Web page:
PERG 3A.2 General issues

Q2. Why does it matter whether or not we fall within the scope of the Electronic Money Regulations?

It matters because if you issue electronic money in the United Kingdom and do not fall within an exclusion or exemption you must be:

Otherwise you risk committing a criminal offence under regulation 63.

Q3. How much can we rely on these Q&As?

The answers given in these Q&As represent the FCA's views but the interpretation of financial services legislation is ultimately a matter for the courts. How the scope of Electronic Money Regulations affects the regulatory position of any particular person will depend on their individual circumstances. If you have doubts about your position after reading these Q&As, you may wish to seek legal advice. The Q&As do not purport to be exhaustive and are not a substitute for reading the relevant legislation. In addition to FCA guidance, some of the Electronic Money Directive provisions may be the subject of guidance or communications by the European Commission.

Q4. As an electronic money issuer am I carrying on the regulated activity of accepting deposits when I receive a sum in exchange for electronic money?

No, provided the sum paid over is exchanged immediately for electronic money; see article 9A of the Regulated Activities Order.

Some electronic money products may be charged up by means of scratch cards that can be purchased from shops. The price paid for the card is the monetary value of the electronic money. The card contains a number. The purchaser then enters the number on a web site to activate the electronic money account. There is thus a delay between the payment for the electronic money and its use by the holder. In our view, this delay does not make the payment for the electronic money a deposit. This is because the means of spending the electronic money is put into the hands of the purchaser when they purchase the card.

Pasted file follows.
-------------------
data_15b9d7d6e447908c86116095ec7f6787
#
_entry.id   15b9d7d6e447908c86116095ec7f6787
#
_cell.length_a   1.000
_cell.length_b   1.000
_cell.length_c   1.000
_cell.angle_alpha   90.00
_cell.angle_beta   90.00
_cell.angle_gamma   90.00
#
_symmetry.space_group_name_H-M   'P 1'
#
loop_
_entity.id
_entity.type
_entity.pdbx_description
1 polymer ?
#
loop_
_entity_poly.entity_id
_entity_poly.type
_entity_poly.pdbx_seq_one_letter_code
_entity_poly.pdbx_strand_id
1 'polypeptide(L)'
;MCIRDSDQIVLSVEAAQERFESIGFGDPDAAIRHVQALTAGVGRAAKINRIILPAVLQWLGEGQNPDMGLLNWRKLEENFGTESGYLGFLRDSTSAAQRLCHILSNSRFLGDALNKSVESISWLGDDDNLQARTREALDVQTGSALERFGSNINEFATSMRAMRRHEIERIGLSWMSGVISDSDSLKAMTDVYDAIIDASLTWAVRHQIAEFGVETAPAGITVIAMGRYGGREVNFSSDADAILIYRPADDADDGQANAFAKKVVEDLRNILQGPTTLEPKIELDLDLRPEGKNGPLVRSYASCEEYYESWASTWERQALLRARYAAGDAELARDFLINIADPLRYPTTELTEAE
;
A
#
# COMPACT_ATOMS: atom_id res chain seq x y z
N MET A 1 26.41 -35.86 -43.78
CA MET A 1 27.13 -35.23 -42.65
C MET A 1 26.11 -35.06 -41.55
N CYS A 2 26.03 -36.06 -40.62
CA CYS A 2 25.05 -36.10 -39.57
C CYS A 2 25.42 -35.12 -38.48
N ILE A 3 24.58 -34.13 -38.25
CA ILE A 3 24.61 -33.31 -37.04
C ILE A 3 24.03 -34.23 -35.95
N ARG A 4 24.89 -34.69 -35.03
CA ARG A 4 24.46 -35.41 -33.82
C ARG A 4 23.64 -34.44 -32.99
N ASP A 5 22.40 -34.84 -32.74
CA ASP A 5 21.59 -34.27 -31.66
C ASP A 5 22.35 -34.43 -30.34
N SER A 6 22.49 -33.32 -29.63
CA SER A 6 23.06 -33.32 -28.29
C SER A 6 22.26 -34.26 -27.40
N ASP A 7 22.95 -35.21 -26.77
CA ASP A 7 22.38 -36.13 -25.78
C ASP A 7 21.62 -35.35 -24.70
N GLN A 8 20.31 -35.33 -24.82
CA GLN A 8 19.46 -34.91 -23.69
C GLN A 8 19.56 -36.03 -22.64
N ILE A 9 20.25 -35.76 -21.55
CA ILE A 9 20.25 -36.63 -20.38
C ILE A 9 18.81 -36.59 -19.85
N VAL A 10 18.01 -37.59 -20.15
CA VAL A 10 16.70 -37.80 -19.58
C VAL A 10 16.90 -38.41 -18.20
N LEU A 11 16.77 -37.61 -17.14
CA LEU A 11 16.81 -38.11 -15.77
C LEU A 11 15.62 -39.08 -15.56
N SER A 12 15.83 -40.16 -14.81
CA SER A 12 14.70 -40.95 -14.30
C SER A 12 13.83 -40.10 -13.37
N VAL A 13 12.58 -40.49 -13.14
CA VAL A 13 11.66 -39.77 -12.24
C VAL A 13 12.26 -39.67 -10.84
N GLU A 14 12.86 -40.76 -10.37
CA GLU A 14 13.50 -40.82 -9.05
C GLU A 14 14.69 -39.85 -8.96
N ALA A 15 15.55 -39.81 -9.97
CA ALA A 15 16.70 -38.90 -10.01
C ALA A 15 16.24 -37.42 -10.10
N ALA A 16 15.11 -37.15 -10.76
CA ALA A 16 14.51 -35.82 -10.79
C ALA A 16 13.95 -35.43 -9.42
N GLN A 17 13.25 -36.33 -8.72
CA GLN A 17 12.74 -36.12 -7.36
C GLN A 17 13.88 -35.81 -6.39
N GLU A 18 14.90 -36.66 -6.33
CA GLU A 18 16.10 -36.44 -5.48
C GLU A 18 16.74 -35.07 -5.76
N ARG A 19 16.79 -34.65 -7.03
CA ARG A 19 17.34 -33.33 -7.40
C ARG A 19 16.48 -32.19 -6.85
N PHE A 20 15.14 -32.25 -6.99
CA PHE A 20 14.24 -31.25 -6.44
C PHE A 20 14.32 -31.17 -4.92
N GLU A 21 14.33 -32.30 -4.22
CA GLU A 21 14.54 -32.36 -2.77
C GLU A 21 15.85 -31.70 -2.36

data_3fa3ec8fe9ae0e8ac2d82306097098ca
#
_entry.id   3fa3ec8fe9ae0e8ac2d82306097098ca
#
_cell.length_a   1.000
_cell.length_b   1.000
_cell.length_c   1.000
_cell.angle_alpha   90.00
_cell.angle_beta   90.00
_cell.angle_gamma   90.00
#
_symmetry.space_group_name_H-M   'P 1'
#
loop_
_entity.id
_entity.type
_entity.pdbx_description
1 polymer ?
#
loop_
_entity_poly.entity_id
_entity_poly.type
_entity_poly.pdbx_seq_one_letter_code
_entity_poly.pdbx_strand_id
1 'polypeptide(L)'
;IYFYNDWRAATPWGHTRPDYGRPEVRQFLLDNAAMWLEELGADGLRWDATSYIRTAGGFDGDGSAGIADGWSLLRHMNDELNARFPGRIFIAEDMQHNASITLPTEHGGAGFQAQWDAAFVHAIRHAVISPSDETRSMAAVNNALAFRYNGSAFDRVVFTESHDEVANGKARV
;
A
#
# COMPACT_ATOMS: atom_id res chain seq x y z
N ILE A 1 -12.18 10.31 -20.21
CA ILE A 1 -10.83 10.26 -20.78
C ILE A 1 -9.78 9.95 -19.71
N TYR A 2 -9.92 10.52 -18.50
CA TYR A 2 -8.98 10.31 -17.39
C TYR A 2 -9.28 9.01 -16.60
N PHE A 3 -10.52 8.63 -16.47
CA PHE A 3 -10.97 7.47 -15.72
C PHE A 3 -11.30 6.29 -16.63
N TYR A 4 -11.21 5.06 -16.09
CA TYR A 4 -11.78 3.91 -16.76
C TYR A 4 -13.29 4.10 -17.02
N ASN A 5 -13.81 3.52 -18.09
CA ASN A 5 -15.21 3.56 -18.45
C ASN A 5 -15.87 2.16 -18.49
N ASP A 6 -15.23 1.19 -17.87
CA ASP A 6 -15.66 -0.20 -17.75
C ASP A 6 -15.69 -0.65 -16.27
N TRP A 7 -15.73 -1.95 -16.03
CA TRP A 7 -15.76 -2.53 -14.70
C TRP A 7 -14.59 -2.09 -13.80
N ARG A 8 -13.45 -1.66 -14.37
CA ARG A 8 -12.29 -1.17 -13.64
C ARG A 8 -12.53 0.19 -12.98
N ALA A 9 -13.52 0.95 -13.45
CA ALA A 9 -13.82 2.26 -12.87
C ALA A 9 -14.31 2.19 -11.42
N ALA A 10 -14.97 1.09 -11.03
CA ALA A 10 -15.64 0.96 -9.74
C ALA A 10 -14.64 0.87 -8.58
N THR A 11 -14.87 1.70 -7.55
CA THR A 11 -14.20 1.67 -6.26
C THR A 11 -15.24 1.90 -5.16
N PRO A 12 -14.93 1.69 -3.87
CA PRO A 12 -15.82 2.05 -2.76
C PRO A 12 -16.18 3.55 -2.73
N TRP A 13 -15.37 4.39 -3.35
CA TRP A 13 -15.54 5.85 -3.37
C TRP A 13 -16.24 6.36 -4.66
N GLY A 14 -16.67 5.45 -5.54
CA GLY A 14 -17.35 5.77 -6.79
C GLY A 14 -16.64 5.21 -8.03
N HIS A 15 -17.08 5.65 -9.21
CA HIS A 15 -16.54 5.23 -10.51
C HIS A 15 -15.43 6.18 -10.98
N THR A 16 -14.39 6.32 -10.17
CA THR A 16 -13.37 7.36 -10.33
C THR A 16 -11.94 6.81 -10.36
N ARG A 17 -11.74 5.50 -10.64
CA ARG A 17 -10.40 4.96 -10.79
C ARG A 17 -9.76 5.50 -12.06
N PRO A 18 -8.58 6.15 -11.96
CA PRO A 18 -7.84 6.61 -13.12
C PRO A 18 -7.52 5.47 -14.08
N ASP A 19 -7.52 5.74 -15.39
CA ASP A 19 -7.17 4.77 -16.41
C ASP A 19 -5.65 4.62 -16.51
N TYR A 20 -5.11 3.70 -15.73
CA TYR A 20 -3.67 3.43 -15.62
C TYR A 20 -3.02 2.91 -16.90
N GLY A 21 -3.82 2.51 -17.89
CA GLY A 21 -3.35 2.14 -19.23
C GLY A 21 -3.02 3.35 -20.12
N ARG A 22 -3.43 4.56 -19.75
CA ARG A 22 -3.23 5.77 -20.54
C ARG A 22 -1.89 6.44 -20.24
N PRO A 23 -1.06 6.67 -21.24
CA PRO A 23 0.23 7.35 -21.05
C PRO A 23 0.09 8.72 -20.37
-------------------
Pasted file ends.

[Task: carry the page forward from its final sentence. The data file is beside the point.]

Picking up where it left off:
Q5. I intend to issue electronic money in the United Kingdom. How does the authorisation and registration process apply to me?

It depends on a number of factors:

Transitional arrangements may also be relevant, see PERG 3A.7.

Q6. We are a payment institution. How will the Electronic Money Regulations apply to us?

If you are a payment institution that does not intend to issue electronic money or act as agent for an electronic money institution the Electronic Money Regulations are unlikely to apply to you.

If you are a payment institution that wishes to also issue electronic money then, in our view, you should cancel your authorisation or registration as a payment institution and apply to be an electronic money institution. An electronic money institution does not need to be authorised or registered under the Payment Services Regulations to provide payment services.

Q7. As an electronic money institution how will the Payment Services Regulations apply to us?

The issuance of electronic money is not itself a payment service but it is likely to entail the provision of payment services. For example, issuing a payment instrument is a payment service and electronic money is likely to be issued on a payment instrument in order to make a payment transaction. See Q20 at PERG 15 for more detail on what amounts to issuing payment instruments.

As an electronic money institution you are permitted to engage in the provision of payment services as well as other activities, see regulation 32 and Q19 below, without needing to be separately authorised or registered under the Payment Services Regulations.

The conduct of business requirements in Parts 5 and 6 of the Payment Services Regulations apply to all payment service providers, including electronic money issuers.